As the clock slowly ticks down to the Nov. 6 midterm elections, the policy platforms of many Democratic Party candidates continue to coalesce, with prominent hopefuls such as Cynthia Nixon and Andrew Gillum opting to embrace democratic socialism.
Both Nixon and Gillum have made “Medicare for All” the centerpiece of their campaigns for governor of New York and Florida respectively. Popularized by Sen. Bernie Sanders during his push to be the Democratic Party’s nominee for president in 2016, “Medicare for All” has been embraced by many in the party as a silver bullet solution for the problems of America’s health care system.
Barack Obama recently re-entered the political fold with a fiery speech prompting voters to get behind the Democratic Party once more this November. In the speech, Obama put his support behind “Medicare for All,” saying it was among the “good ideas” Democrats were running on this election.
From former White House residents to young upstarts knocking 10 term congressmen out of the race, “Medicare for All” has become central in the Democrats’ public campaign platform heading into November. It is touted as emulating the best of the so-called socialist countries in Scandinavia, Australia and Canada, then implementing those policies in America.
There are only two problems.
First, the countries listed are capitalist countries with some socialist policies like universal health care and the welfare state interwoven into their society, not “socialist countries” as many Democrats often incorrectly state.
Secondly, taking a profoundly broken U.S health care system, making it government funded and slapping a nice red “democratic socialism” sticker on the side does not make a real, sustainable universal health care system.
So how much will “Medicare for All” actually cost?
The cost of “Medicare for All” as told by Democrats ranges from costing $1.4 trillion per year according to Sanders, to “pass it and then figure out how to fund it,” according to Cynthia Nixon.
If “Medicare for All” were enacted federally it would cost the government between $24.7 and $32.6 trillion over 10 years according to a range of different studies.
Kenneth Thorpe, a former Clinton administration health official and a health policy professor at Emory University in Atlanta, authored a study into the potential cost of “Medicare for All.”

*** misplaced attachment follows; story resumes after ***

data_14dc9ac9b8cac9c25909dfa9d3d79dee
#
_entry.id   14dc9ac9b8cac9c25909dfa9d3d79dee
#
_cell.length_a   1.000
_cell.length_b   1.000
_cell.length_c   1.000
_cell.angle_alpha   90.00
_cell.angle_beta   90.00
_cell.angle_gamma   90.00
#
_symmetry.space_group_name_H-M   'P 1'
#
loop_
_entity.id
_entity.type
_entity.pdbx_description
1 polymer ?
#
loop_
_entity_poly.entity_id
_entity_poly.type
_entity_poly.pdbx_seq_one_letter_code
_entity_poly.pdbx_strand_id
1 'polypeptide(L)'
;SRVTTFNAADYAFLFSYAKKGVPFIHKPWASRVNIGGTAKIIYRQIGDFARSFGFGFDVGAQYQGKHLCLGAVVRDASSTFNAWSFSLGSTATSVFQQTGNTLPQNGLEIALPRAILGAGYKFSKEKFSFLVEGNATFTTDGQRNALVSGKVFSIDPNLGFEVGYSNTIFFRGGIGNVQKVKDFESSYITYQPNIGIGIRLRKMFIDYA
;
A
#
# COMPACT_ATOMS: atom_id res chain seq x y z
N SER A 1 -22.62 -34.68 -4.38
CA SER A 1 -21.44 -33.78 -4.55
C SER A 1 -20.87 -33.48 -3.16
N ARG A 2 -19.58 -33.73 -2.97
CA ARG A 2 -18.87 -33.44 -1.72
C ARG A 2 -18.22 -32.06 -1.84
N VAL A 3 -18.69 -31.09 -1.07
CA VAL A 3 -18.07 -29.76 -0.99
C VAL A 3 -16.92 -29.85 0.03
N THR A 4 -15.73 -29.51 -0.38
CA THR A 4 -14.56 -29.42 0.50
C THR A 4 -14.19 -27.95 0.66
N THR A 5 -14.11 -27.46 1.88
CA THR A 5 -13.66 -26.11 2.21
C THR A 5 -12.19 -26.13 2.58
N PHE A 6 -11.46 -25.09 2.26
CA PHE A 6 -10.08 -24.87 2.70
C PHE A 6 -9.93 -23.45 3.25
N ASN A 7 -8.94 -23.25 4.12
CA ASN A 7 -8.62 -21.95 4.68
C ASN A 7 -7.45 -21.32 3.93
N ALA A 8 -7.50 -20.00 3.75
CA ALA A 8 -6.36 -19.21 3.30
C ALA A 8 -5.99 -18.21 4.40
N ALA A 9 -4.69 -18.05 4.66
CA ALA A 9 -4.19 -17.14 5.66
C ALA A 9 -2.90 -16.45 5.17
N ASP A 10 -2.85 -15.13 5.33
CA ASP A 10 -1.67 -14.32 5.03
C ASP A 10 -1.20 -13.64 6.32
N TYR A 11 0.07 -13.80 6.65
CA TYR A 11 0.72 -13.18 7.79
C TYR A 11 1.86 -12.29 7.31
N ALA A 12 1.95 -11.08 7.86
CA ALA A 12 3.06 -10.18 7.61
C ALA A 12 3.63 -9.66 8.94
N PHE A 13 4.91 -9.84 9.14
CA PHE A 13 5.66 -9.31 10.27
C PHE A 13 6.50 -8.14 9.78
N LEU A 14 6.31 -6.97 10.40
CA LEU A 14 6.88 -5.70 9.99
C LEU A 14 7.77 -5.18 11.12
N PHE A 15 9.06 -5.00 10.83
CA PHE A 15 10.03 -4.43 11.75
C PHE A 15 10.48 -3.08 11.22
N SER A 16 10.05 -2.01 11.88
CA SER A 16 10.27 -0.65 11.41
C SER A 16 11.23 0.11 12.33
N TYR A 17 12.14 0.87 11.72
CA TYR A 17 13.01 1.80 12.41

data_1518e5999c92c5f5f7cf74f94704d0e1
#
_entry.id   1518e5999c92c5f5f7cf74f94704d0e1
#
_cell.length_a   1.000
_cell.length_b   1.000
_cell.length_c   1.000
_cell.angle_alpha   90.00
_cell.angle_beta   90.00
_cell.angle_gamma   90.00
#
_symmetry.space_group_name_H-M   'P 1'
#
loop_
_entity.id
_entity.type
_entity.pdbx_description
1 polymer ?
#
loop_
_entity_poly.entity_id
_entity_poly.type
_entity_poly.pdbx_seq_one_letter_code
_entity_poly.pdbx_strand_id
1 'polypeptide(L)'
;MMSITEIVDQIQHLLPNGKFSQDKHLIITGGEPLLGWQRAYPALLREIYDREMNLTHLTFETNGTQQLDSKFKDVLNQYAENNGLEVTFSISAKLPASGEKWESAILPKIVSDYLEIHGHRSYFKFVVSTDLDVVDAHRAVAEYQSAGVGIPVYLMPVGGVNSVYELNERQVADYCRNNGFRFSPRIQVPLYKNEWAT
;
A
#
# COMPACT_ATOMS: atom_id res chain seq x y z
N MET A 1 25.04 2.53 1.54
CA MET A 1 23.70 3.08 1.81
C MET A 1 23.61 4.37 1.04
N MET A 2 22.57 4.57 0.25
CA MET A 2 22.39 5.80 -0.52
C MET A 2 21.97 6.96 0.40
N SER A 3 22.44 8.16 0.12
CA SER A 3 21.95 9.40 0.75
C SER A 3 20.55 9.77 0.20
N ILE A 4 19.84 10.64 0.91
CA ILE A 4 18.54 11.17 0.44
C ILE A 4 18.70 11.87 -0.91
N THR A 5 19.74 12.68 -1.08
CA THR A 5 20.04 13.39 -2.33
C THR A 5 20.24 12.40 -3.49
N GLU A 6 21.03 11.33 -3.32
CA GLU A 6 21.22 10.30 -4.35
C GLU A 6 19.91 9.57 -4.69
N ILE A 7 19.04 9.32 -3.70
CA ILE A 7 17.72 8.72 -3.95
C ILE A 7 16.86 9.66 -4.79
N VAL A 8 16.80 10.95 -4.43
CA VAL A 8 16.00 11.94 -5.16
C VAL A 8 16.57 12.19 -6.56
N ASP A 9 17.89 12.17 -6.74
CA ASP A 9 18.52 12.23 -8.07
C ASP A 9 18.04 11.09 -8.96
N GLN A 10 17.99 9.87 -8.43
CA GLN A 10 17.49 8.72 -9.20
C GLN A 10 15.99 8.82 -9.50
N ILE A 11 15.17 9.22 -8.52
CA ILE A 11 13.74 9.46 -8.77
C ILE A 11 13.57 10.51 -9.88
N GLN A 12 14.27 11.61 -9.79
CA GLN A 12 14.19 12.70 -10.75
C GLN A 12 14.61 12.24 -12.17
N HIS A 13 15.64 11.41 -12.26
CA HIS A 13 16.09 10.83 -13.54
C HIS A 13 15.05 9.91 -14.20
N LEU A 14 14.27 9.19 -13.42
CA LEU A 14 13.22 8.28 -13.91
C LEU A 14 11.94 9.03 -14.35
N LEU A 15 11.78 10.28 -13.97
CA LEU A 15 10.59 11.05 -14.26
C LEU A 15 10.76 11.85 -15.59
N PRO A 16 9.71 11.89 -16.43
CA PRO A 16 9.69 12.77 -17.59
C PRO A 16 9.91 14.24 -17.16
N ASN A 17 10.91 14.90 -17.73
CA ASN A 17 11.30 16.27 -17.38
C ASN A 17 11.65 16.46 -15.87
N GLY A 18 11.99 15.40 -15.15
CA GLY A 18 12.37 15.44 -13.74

According to Thorpe, “it’s going to cost the federal government $2.5 trillion to $3 trillion a year in terms of spending.”
There is a substantial gulf between even the rosiest of the independent data and Sanders’ plan to the tune of at least $1.1 trillion a year, which equates to more than 26 percent of the entire U.S federal budget.
So how do Democrats intend to pay for it?
This is where we run into trouble. Other than mostly vague promises, there isn’t much hard data on how they intend to pay for it that holds up under scrutiny.
Sanders put forward the idea of tax increases — 2.2 percent on personal income taxes, 6.2 percent on employers and additional undisclosed tax increases on the wealthy. Under further examination, Sanders’ plan comes up well short of the total funding cost, even when compared with the best case scenario from the independent data.
Andrew Gillum proposed an increase to Florida’s rate of corporate taxes to fund his version of “Medicare for All,” however any reasonable tax increase wouldn’t even make a meaningful dent in the total cost to the state’s coffers.
Why can’t “Medicare for All” work?
The American health care system is the most expensive in the world per capita by quite a large margin, despite providing extremely poor outcomes for most of its users.
By building “Medicare for All” on top of a broken and expensive system, it will only ensure that the weaknesses of the current system are baked into the new one.
With the taxpayer footing the minimum $2.5 trillion a year additional cost of “Medicare for All,” the budget deficit would explode to its highest non-wartime level ever indexed to GDP, even under the best case scenario based on independent data.
“Medicare for All” as it stands is a completely unsustainable policy that would require massive tax increases to fund. Even if U.S income taxes were doubled, the budget would still need to come up with an additional $170 billion a year in order to fund the policy.
In order for America’s long-suffering health care system to be fixed, it will require much more serious surgery than the government simply choosing to foot the bill for the high cost of health care in the United States.
There will need to be serious reform in the U.S health care sector before anything like a universal health care system can be implemented sustainably. Otherwise, the implementation of a system like “Medicare for All” will be short lived and will ultimately have to be replaced, after the true budgetary impact has been realized.
Tarric Brooker is a freelance journalist and free speech advocate. He also runs a political and current affairs website at avidcommentator.com.
The views expressed in this opinion article are those of their author and are not necessarily either shared or endorsed by the owners of this website. If you are interested in contributing an Op-Ed to The Western Journal, you can learn about our submission guidelines and process here.
Truth and Accuracy
We are committed to truth and accuracy in all of our journalism. Read our editorial standards.